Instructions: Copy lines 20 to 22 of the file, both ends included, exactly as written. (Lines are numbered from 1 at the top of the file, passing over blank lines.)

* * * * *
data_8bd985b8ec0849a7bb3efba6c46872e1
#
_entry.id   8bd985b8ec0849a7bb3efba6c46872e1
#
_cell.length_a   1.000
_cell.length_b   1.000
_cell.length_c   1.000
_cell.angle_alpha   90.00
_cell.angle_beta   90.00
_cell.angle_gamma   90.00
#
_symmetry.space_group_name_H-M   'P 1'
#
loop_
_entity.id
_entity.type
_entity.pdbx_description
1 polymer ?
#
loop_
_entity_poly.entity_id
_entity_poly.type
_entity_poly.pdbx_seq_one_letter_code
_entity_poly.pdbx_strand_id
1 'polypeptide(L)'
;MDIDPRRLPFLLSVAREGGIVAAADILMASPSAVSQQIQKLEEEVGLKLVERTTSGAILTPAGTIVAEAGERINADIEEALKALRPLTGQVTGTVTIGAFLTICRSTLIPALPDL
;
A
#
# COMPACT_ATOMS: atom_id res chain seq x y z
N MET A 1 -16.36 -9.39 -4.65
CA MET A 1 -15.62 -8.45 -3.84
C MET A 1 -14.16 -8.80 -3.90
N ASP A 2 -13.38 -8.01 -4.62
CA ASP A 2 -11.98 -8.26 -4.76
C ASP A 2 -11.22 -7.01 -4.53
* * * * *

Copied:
loop_
_entity_poly.entity_id
_entity_poly.type